Canada’s Transportation Safety Board (TSB) recommended on Thursday that regulators in Canada and the United States swiftly impose tougher standards on all railway oil tanker cars, not just new ones.
The board, which is investigating the derailment and fire that killed 47 people in Lac-Megantic, Quebec, last July, issued the recommendations for rail carriers jointly with the U.S. National Transportation Safety Board.
Neither the TSB nor the U.S. agency have the power to impose regulations.
The Canadian officials said that at Lac-Megantic the older version of so-called DOT-111 tank cars proved vulnerable to rupturing even at slower speeds.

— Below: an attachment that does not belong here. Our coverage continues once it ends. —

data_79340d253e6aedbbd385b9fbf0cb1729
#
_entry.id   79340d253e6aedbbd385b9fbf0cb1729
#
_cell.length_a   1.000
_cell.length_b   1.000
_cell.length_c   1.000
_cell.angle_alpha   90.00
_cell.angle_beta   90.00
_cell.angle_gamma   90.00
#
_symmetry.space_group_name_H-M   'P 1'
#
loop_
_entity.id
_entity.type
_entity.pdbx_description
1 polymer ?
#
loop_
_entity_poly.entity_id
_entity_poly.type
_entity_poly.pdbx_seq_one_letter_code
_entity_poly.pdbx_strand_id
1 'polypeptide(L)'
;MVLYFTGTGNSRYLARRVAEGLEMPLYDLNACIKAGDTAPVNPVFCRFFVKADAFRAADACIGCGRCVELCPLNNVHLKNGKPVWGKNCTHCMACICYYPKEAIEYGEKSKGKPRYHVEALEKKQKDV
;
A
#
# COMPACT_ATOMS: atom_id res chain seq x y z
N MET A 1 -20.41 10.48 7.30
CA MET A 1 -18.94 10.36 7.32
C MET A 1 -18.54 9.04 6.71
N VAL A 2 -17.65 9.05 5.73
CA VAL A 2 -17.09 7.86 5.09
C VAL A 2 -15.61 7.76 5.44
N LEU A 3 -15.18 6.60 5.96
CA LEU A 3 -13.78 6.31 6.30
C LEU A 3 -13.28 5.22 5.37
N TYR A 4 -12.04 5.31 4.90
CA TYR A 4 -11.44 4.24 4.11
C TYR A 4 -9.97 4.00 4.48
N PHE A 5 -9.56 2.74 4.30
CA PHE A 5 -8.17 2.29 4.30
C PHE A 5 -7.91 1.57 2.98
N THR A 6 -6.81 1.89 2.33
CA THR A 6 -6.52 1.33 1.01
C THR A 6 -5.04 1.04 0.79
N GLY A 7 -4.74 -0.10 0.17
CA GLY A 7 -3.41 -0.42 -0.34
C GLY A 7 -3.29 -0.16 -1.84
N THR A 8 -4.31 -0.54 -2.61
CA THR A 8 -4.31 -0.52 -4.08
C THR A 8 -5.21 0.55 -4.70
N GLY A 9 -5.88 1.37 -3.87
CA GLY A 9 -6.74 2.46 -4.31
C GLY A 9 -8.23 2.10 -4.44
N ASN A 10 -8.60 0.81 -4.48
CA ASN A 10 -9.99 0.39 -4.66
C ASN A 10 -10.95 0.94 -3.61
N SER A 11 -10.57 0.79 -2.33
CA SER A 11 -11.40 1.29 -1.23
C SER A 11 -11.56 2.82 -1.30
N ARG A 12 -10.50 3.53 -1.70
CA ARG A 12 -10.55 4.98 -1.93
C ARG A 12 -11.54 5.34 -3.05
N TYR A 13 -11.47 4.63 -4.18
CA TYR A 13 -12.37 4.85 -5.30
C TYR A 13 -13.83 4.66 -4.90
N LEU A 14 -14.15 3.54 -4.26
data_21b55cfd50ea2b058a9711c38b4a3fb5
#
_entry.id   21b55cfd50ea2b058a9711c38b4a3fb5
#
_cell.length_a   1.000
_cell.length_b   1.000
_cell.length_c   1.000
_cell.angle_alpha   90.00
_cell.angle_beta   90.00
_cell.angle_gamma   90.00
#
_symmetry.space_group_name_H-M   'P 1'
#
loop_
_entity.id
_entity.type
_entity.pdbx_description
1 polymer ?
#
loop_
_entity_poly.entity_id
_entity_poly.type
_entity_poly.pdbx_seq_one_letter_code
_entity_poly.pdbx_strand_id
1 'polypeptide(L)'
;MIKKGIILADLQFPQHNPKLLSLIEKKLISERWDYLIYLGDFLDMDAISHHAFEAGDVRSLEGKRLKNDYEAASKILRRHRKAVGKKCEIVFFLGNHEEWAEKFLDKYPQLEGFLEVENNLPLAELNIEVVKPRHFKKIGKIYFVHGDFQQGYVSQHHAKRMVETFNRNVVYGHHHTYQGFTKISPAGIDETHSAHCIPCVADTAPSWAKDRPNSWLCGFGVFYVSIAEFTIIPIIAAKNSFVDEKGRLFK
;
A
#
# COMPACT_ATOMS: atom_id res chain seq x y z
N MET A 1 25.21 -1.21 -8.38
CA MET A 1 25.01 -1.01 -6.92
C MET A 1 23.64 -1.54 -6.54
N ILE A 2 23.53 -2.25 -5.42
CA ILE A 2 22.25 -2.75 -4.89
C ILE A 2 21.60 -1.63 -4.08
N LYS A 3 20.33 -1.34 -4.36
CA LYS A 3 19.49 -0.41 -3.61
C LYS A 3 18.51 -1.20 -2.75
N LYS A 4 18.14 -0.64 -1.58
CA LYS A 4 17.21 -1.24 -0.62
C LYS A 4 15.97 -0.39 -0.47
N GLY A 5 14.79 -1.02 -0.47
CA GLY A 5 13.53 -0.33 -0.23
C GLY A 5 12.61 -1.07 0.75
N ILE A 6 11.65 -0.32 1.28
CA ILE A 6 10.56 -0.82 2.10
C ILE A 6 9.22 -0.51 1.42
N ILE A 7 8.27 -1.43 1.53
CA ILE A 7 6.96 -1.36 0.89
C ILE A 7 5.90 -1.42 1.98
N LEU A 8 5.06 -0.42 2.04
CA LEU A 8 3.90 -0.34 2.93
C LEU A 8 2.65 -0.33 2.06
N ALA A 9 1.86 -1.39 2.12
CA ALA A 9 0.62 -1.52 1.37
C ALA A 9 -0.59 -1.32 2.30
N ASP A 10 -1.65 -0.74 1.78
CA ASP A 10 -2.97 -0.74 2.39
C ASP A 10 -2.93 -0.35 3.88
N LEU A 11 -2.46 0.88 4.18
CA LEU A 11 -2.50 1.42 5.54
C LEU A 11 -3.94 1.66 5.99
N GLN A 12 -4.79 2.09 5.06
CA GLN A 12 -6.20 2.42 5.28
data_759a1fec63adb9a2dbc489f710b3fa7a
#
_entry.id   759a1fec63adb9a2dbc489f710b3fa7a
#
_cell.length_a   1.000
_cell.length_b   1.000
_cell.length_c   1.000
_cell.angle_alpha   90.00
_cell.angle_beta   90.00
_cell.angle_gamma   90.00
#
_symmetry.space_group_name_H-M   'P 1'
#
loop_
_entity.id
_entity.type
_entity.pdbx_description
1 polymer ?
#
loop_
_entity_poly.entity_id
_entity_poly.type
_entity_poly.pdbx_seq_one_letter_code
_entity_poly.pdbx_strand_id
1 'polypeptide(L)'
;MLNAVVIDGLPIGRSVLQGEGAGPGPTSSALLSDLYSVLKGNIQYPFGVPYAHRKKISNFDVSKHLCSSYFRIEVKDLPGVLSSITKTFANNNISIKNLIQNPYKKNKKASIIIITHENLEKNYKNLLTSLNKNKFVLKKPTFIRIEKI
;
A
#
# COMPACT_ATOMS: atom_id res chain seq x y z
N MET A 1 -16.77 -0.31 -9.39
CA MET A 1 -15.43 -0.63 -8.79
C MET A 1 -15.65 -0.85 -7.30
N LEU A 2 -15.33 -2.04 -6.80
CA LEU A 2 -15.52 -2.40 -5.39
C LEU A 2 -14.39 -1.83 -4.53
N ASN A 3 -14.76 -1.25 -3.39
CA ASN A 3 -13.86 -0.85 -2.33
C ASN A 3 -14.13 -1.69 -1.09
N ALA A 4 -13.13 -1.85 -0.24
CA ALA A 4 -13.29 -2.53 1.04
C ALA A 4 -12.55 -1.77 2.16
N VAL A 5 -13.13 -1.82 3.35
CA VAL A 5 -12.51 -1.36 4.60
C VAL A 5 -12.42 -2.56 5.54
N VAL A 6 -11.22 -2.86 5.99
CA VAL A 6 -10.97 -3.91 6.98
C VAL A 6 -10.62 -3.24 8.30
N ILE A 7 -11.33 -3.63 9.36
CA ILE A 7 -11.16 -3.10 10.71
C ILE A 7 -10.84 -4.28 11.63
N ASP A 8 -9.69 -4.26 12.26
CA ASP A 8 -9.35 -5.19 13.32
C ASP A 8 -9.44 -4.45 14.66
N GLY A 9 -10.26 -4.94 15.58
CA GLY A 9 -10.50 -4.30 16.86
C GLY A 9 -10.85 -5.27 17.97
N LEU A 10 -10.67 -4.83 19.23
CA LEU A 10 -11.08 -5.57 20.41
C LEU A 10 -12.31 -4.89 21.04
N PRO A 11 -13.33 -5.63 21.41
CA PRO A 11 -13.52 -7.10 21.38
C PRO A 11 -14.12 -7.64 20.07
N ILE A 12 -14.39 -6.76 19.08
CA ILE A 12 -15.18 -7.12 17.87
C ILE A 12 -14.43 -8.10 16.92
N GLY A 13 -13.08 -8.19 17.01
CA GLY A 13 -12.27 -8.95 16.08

The TSB said rail companies should quickly phase out older versions of the DOT-111, but said a specific timetable was up to regulators.
“The rail industry is moving to a new standard and that’s a good thing, but a long and drawn-out phase-out of older model cars simply isn’t good enough,” TSB Chairwoman Wendy Tadros said at a news conference in Ottawa.
Tadros could not say exactly what new standards are needed, but said the older cars are not safe enough to carry the dangerous cargo.
The safety board also recommended that railways be required to choose routes for transporting oil and other dangerous goods carefully and to ensure safe operations on those routes.